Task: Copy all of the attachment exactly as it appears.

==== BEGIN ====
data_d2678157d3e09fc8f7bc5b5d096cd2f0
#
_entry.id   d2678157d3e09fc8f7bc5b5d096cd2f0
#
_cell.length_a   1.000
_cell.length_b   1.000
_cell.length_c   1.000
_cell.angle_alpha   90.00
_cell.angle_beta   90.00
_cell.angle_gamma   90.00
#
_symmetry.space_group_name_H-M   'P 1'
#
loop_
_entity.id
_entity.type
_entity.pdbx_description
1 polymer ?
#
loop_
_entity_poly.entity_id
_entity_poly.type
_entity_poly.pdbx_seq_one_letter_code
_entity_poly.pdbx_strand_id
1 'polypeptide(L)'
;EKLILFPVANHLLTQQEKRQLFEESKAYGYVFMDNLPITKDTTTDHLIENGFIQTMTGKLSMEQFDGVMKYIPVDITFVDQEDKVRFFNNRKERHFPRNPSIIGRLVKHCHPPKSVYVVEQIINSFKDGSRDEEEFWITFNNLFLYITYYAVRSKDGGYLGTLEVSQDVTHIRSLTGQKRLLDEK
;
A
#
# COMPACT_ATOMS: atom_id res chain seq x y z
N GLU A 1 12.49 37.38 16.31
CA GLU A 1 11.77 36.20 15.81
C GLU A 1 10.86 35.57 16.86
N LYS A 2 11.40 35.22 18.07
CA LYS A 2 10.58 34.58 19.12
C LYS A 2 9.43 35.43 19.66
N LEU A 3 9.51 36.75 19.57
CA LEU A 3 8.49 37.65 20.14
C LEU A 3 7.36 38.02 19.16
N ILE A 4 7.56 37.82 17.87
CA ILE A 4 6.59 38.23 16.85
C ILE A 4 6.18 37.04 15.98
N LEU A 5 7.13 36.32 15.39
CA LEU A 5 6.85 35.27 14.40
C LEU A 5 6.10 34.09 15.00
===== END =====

data_d2678157d3e09fc8f7bc5b5d096cd2f0
#
_entry.id   d2678157d3e09fc8f7bc5b5d096cd2f0
#
_cell.length_a   1.000
_cell.length_b   1.000
_cell.length_c   1.000
_cell.angle_alpha   90.00
_cell.angle_beta   90.00
_cell.angle_gamma   90.00
#
_symmetry.space_group_name_H-M   'P 1'
#
loop_
_entity.id
_entity.type
_entity.pdbx_description
1 polymer ?
#
loop_
_entity_poly.entity_id
_entity_poly.type
_entity_poly.pdbx_seq_one_letter_code
_entity_poly.pdbx_strand_id
1 'polypeptide(L)'
;EKLILFPVANHLLTQQEKRQLFEESKAYGYVFMDNLPITKDTTTDHLIENGFIQTMTGKLSMEQFDGVMKYIPVDITFVDQEDKVRFFNNRKERHFPRNPSIIGRLVKHCHPPKSVYVVEQIINSFKDGSRDEEEFWITFNNLFLYITYYAVRSKDGGYLGTLEVSQDVTHIRSLTGQKRLLDEK
;
A
#
# COMPACT_ATOMS: atom_id res chain seq x y z
N GLU A 1 12.49 37.38 16.31
CA GLU A 1 11.77 36.20 15.81
C GLU A 1 10.86 35.57 16.86
N LYS A 2 11.40 35.22 18.07
CA LYS A 2 10.58 34.58 19.12
C LYS A 2 9.43 35.43 19.66
N LEU A 3 9.51 36.75 19.57
CA LEU A 3 8.49 37.65 20.14
C LEU A 3 7.36 38.02 19.16
N ILE A 4 7.56 37.82 17.87
CA ILE A 4 6.59 38.23 16.85
C ILE A 4 6.18 37.04 15.98
N LEU A 5 7.13 36.32 15.39
CA LEU A 5 6.85 35.27 14.40
C LEU A 5 6.10 34.09 15.00